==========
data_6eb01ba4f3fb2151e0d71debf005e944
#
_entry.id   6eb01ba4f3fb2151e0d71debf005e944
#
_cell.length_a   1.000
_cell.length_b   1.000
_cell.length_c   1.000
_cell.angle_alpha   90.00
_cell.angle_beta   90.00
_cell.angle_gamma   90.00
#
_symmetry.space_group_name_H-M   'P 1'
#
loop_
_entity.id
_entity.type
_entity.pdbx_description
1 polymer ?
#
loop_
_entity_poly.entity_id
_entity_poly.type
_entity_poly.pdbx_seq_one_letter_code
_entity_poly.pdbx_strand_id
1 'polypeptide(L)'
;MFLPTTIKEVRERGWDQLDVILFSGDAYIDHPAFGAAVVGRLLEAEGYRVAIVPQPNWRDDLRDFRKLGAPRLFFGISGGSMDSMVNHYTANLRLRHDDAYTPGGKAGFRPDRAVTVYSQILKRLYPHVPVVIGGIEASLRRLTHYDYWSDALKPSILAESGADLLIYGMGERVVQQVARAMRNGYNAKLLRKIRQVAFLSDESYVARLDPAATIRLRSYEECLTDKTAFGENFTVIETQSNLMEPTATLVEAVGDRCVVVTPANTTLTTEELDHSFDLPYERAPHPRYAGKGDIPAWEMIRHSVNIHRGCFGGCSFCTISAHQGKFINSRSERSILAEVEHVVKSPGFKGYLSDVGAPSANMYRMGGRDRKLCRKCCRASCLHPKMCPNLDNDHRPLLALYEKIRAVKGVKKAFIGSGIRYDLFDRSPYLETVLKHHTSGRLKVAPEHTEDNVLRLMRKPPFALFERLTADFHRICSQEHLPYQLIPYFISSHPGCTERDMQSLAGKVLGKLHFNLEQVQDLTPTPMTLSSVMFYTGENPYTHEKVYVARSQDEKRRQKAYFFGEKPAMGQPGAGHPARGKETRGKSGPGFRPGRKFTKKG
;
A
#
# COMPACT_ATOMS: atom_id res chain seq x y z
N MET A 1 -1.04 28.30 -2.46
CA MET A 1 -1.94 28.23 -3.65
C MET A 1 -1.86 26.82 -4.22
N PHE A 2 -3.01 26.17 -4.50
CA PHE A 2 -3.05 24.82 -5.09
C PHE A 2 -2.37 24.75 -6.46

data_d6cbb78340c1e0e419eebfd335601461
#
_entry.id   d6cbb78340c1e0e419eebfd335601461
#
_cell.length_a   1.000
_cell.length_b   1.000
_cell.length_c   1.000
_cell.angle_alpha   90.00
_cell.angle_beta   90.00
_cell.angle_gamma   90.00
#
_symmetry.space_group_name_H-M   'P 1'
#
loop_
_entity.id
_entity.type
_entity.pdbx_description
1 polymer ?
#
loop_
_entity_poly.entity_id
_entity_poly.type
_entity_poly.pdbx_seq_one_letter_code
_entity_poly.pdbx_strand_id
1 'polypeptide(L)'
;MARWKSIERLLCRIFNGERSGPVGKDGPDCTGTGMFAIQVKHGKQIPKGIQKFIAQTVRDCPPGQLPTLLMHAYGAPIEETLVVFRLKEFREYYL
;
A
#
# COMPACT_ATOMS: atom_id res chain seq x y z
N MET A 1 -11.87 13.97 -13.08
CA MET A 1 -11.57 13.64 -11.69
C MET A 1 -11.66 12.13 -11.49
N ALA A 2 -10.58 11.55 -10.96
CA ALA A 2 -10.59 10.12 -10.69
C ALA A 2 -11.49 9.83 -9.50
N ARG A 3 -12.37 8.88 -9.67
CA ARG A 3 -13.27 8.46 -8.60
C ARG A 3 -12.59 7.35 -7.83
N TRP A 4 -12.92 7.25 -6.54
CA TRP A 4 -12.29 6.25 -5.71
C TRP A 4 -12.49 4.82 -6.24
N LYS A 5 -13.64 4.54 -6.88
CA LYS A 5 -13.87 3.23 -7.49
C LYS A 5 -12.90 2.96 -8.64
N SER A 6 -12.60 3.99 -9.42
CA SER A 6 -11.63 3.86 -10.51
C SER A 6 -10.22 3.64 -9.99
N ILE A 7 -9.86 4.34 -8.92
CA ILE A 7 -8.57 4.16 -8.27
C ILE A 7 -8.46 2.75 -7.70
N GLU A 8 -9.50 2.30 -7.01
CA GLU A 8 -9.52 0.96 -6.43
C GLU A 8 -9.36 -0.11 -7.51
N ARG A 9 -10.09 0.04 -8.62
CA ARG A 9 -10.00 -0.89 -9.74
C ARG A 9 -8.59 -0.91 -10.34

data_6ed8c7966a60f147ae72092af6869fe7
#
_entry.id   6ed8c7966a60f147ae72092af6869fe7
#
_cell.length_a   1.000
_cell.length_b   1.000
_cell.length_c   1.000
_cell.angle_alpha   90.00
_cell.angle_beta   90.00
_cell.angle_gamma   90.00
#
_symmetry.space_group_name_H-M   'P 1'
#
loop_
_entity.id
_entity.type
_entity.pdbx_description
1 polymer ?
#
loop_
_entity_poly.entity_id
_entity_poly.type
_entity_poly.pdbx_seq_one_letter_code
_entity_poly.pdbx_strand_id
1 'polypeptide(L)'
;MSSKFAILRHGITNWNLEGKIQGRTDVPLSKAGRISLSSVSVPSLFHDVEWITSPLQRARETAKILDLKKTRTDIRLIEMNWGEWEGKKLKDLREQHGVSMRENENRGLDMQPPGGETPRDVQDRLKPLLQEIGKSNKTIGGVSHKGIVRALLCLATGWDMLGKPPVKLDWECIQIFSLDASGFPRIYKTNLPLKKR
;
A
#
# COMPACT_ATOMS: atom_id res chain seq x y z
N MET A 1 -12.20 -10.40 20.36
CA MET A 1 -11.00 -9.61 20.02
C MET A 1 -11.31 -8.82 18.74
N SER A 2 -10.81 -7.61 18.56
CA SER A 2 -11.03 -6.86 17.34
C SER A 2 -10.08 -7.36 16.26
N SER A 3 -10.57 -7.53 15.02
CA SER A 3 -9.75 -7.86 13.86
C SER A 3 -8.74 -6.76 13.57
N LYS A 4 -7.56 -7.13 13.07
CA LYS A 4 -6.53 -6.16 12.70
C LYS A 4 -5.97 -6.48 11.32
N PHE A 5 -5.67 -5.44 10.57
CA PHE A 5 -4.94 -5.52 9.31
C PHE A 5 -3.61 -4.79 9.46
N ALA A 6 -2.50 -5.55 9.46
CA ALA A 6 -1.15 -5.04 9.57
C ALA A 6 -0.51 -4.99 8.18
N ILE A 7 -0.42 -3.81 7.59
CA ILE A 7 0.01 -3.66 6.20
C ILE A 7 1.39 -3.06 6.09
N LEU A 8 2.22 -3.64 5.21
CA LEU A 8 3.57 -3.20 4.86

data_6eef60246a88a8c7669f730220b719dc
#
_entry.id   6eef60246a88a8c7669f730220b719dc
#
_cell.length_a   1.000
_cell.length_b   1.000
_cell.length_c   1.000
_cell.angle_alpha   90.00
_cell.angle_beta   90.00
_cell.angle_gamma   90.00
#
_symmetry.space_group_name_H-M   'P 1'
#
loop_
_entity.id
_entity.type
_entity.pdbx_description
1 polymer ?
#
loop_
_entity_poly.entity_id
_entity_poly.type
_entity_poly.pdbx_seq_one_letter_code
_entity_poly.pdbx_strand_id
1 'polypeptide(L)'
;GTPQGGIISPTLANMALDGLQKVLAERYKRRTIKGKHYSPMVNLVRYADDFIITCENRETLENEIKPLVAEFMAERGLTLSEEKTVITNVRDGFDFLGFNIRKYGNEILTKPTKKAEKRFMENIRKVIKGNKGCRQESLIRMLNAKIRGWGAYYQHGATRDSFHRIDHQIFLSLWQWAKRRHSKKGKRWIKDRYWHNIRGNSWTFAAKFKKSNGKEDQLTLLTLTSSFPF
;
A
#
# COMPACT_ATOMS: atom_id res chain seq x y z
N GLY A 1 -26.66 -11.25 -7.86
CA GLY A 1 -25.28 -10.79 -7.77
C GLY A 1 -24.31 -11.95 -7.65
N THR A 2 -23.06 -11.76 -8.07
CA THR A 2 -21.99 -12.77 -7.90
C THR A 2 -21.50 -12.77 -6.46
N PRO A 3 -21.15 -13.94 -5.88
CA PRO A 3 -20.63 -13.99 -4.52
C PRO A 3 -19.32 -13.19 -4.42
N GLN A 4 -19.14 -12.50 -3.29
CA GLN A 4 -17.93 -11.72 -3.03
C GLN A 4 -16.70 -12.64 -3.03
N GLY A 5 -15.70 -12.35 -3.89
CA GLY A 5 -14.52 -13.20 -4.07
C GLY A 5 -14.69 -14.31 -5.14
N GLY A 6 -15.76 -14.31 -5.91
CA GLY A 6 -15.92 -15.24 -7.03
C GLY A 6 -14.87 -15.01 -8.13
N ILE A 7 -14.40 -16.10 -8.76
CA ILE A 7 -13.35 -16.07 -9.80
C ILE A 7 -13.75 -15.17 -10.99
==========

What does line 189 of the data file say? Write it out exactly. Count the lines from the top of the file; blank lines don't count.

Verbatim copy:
N GLY A 5 -15.70 -12.35 -3.89